There's no doubt about it, applying for jobs after you graduate is a stressful process. With so many opportunities available, it is important to stay organised and on top of your game. Here are 3 things you should do when you apply for a job that can sometimes be forgotten about but can help to leave a lasting impression:
1. Check the name of your CV file before you submit it
Creating your CV is a whole other job in itself, so you can end up with multiple files named random things such 'CV v6'. It's important to remember that your employer will see what your CV file name, so make sure you make it clear by saving it as '[Name] CV' so that the recruiter can find it on their computer easily if an opportunity arises.
2. Save the job description
This is such an important one if you want to make sure you are well prepared for any future interviews! Most places will remove the job posting once the application stage closes, meaning that you lose all of the valuable information you need to prepare for your interview. When you apply for a job, make sure you save a copy of the downloaded job description or copy and paste the text into a Word document. This will be so useful when planning your interview answers as it will enable you to make them more bespoke to the job you are going for.
3. Keep a list of the jobs you have applied for
Once you graduate, you may find yourself applying for multiple jobs at any one time. In order to remember all the roles you have applied for and who you are waiting to hear back from, make sure you note down each job role and company. Doing this will help you to be prepared for any phone calls you may receive and can make you appear more organised to recruiters.
It can be a little overwhelming...
Looking for jobs related to your field of study after you graduate can seem daunting. It is easy to procrastinate because it seems like the mountain is simply too big to climb, but the key is to take small, progressive steps until you reach the top. Read more to see our tips on preparing yourself for your graduate job hunt including CV preparation and creating a life outside of work.
1. It's okay to take a break
Everyone is different, and people take time out for a number of reasons. Leaving university can be daunting, so taking time out to travel or explore other career options can be a great way of helping you to decide what you really want to do with your career.
2. Use your resources
3. Don't take rejection personally
Spending hours on a job application just to receive an automated email explaining that 'after careful consideration you have not made the cut' can be demotivating, and even negatively affect your self-confidence. Be mindful of the fact that sometimes a job just isn't right, and try to adopt the "it is what it is" mantra. You don't want to work for a company that doesn't see your potential or doesn't feel like you are the right fit for the job, take some time out to process what happened and then take action - adjust your CV, get back on the internet and set yourself some new challenges to take your mind off the rejection.
I was rejected for so many jobs until I secured my first role post university and when I sat at my desk on the first day I finally realised why all the other jobs hadn't worked out.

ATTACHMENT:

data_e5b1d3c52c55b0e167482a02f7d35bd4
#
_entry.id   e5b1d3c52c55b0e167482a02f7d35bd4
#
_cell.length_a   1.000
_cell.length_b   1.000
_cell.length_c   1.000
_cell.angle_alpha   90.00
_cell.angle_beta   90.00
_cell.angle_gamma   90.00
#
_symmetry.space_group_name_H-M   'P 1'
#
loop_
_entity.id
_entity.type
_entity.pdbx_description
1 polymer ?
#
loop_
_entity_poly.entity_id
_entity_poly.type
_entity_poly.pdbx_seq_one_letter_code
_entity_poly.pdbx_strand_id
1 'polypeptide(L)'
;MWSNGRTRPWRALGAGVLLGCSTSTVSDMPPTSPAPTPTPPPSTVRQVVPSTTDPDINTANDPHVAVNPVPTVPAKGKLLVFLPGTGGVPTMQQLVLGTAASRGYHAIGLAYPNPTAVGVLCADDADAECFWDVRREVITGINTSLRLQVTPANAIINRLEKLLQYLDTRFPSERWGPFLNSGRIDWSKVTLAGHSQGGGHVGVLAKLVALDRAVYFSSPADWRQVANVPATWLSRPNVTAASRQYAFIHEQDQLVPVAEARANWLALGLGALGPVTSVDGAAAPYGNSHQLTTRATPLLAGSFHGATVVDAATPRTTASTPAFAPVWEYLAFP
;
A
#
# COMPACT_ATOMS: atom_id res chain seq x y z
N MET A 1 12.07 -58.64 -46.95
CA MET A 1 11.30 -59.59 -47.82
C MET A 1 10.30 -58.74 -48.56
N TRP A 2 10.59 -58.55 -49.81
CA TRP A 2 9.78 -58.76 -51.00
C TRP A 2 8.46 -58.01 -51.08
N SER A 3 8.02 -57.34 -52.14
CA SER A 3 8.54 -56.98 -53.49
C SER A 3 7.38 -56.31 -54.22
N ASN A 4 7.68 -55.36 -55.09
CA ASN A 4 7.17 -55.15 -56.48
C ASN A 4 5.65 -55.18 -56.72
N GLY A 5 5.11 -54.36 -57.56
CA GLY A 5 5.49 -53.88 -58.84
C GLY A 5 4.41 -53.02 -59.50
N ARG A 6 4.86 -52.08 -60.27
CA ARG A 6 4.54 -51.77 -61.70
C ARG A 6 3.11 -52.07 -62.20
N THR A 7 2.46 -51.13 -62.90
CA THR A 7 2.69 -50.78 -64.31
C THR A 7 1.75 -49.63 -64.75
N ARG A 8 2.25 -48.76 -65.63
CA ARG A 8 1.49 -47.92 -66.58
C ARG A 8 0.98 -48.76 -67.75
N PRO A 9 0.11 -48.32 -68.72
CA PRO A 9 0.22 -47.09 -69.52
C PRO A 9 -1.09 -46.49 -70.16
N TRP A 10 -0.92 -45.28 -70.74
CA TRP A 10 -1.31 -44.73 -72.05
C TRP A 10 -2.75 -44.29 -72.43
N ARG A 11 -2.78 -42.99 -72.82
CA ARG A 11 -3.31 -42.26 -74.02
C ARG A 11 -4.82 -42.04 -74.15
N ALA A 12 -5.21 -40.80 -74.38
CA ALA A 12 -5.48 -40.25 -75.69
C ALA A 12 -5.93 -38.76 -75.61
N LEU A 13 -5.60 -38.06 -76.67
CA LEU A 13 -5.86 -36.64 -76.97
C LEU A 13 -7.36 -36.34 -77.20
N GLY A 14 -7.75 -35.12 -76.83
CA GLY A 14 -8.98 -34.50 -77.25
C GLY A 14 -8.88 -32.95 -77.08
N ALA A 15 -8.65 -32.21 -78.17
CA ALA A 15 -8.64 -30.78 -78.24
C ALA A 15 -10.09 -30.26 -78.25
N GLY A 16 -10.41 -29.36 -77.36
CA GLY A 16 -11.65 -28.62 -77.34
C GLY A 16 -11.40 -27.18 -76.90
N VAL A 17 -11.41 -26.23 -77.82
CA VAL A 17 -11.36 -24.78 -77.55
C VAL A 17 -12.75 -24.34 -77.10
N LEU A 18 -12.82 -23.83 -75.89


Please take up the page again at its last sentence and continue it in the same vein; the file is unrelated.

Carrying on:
4. Stay up to date with the competition
The people you see online or in your interviews are your direct competition. Take note of the courses people are studying, the style of CV people are using, and the amount of experience they had prior to their job offer. It can be useful to check out the LinkedIn profiles of people you know or people who work in the industry or job role you want to do. Have a look at their journey - although everyone's is slightly different, what have they done that helped to make them more suitable for the job role than you? If it was an online course, see if you can complete one similar; if it was an internship, consider contacting some professionals to see if you can gain similar experience. It isn't about comparing yourself, but it is about staying on top of your game and being mindful of the competition so you can be prepared.
5. Always ask for feedback
Free constructive criticism following an interview is rare, so take the opportunity for self-improvement when it arises. This can be the difference between you securing your next job interview or not. Understanding why you weren't offered the job can help to reduce the impact the rejection can have on your self-esteem, and motivate you for your next interview.
6. Have a life outside of job hunting
As well as professional experience, recruiters want to see some personality. They want to know what you can bring to a team and the business and what hobbies and personal interests you have. You are going to spend the majority of your life working, so make sure you are using some of your time to get to know yourself, building good relationships with your friends and family and discovering hobbies you love (and if like me, you discover something somewhere down the line that you love, you could always try and turn this into a career!).
7. Stay focused
There are a range of techniques that you can use to help you figure out the best way to keep yourself motivated. Mood boards, spiritual manifestation, affirmations, lists, physical activity, talking to friends and goal-setting are all suggested ways to keep your mind on track and remind yourself of your overall goals. Check out our 'Setting affirmations: This will work!' blog post for tips of how to make affirmations work for you!